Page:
They are filling up to 32,000 posts which could be legally held by the 2.5million unemployed British workers, the report says. It adds that the cost of paying unemployment and housing benefit to those who lose out to bogus students is as much as £471million a year.
And because the NHS does not carry out stringent checks on those needing emergency treatment, the study estimates the illegal workers cost a further £16million in health care. Educating their children is estimated at an additional £6million.
Migrationwatch chairman Sir Andrew Green called on the Government to clamp down on bogus students. He said: ‘By working illegally they take a job that would otherwise be available for a British worker who remains unemployed.’ He added: ‘Such illegal workers also tend to hold down wages at the lower end and enable unscrupulous employers to compete unfairly with honest employers who offer decent wages and conditions.’
Immigration minister Damian Green said the Coalition was committed to ensuring that ‘those who come to the UK to study are genuine and are not using a student visa to gain work’. He added: ‘Tough enforcement is the cornerstone of our immigration policy.’
Useless and stupid British police again
They’re too lily-livered to tackle real crime. Easy work and soft targets are all they go for. A long way from the British police of old
Musical theatre may not be to everyone’s liking, but Anne-Marie Carroll’s passion for song and dance is hardly a crime. Yet somehow the mother of two aroused the suspicion of vice squad officers on her way to rehearsals with an amateur dramatics society.
The registration number of her company car was recorded by police trying to prosecute kerb crawlers in a red light district. Much to the 45-year-old’s disgust and embarrassment, a police letter was sent to her company and opened by her boss. Fortunately the managing director happens to be Mrs Carroll’s twin brother Nicholas, who realised a mistake had been made.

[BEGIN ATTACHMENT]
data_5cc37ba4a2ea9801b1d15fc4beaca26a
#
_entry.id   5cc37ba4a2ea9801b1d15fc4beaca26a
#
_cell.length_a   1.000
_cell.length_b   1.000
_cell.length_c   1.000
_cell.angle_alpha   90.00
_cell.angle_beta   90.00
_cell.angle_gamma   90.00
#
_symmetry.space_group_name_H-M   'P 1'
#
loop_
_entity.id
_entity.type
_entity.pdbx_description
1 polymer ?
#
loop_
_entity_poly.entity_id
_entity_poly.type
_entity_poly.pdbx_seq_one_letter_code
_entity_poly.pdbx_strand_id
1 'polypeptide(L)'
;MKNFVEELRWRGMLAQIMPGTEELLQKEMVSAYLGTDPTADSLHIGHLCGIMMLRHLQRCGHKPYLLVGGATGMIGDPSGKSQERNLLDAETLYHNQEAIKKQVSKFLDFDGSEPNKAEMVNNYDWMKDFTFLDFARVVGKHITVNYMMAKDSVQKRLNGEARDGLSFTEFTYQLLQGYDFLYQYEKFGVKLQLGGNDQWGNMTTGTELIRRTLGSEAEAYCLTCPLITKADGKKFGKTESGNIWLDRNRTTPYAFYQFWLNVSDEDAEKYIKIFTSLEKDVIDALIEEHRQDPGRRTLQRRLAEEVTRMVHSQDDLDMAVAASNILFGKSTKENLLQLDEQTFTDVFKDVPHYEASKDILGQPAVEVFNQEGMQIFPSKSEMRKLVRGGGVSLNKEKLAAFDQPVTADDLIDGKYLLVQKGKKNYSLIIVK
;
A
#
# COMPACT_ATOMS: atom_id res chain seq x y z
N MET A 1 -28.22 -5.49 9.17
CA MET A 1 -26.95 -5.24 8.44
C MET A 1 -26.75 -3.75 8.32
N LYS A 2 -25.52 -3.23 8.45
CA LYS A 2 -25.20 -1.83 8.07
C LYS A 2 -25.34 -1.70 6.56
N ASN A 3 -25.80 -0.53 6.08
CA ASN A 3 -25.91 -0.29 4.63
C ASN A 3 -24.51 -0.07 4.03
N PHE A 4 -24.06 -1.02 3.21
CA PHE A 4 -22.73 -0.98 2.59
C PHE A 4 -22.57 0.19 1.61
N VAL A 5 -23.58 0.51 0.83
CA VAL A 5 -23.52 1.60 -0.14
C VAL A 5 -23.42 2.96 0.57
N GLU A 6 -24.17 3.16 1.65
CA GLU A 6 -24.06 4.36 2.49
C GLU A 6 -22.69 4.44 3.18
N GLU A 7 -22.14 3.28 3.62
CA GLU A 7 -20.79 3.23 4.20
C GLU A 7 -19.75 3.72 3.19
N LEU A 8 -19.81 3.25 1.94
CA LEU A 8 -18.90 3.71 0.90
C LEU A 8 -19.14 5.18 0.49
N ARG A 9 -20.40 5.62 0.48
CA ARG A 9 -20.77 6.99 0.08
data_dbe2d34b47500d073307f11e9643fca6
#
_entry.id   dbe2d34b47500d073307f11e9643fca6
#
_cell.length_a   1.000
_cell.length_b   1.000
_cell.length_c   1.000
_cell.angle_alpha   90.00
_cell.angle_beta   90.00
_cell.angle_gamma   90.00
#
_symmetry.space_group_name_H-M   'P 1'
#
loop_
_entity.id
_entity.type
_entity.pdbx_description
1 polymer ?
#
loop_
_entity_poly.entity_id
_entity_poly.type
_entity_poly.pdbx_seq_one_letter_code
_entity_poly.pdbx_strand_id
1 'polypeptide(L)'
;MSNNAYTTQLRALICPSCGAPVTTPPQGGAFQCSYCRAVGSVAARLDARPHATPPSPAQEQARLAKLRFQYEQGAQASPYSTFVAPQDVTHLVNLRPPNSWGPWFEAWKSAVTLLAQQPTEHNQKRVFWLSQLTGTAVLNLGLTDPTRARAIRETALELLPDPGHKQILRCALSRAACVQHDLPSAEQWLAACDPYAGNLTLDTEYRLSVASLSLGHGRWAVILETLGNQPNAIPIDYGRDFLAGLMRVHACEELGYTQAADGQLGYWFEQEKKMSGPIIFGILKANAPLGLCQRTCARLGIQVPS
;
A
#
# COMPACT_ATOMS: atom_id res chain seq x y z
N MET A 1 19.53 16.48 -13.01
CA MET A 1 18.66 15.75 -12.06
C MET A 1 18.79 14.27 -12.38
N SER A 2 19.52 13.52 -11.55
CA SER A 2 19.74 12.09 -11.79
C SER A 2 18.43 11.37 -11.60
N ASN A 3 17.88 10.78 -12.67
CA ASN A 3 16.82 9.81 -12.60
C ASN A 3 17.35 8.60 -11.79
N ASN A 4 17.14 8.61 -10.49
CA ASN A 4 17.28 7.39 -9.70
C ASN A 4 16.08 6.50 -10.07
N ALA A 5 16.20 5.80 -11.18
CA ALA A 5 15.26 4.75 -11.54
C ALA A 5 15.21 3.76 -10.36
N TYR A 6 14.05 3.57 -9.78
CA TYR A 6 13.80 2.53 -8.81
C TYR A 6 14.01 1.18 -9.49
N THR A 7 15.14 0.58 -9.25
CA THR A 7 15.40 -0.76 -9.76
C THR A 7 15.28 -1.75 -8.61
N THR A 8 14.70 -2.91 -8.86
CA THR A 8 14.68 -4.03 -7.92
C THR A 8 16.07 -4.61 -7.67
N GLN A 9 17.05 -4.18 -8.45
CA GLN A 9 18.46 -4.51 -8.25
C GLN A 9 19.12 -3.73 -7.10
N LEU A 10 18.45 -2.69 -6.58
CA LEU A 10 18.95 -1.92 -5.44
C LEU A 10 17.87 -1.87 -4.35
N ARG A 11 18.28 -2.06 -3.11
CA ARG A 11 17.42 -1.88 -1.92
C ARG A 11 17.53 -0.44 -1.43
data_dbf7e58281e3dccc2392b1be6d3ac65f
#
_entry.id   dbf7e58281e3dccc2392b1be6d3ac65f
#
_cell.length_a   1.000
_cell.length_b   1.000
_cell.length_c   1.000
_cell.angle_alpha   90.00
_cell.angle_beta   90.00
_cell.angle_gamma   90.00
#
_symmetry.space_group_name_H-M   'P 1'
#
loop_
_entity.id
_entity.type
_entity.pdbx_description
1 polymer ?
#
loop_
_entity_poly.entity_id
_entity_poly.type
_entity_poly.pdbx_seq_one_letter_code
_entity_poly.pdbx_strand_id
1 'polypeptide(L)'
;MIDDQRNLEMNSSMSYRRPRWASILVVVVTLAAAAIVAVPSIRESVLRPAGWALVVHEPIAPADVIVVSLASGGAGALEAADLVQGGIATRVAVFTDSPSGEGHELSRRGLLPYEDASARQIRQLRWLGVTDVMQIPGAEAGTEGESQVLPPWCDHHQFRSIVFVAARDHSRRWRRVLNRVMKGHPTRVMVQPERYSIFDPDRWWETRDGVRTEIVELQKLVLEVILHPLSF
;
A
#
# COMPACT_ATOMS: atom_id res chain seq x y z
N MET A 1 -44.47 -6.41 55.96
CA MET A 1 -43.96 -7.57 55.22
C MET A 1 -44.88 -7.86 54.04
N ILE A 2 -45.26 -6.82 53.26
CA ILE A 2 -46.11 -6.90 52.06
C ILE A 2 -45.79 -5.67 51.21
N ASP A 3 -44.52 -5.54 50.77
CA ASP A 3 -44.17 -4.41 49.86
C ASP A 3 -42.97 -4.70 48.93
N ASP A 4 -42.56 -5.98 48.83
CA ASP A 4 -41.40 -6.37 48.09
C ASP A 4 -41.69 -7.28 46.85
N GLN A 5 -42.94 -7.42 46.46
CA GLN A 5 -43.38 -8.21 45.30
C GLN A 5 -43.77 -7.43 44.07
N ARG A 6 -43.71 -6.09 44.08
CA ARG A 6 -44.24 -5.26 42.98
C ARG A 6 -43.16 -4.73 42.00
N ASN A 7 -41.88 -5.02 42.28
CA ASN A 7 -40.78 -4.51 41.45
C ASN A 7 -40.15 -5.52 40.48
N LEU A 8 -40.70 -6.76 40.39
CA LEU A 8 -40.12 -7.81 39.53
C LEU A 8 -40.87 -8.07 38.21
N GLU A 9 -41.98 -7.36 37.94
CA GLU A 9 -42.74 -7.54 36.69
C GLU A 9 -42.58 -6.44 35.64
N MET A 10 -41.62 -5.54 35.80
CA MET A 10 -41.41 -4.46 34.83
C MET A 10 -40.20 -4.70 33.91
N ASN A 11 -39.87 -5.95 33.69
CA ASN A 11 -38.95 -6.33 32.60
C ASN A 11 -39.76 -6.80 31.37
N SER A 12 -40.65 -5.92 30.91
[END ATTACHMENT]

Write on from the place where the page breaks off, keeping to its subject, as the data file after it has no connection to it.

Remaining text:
The strongly worded letter, which began ‘Dear Sir’, stated that West Yorkshire Police had a policy of vigorously investigating and prosecuting offences of kerb crawling in Bradford. It informed the car’s owner that her Volvo estate had been sighted by officers who needed to speak to her as soon as possible to ‘confirm you have not committed any offences’. To add insult to injury, the letter stated that the sighting would be ‘kept on record’.
Mrs Carroll, the family cleaning firm’s sales director, was so infuriated with the ‘lazy policing’ that she has spoken out for fear that men driving company cars could be unfairly accused of kerb crawling. She said police did not stop or question her on the night and failed to establish she was a lone woman and what she was doing.
‘My concern is with innocent people who, like me, drive company cars,’ she said. ‘A letter will go to their employers. Being a woman, it removes 90 per cent of the doubt that I was actually kerb crawling. ‘But if I were a man I could protest my innocence until I was blue in the face and people wouldn’t believe me. ‘To send it to someone’s workplace, not knowing who might see it, is irresponsible. ‘It casts aspersions immediately and once that aspersion has been cast there would always be doubt as to what they were doing.’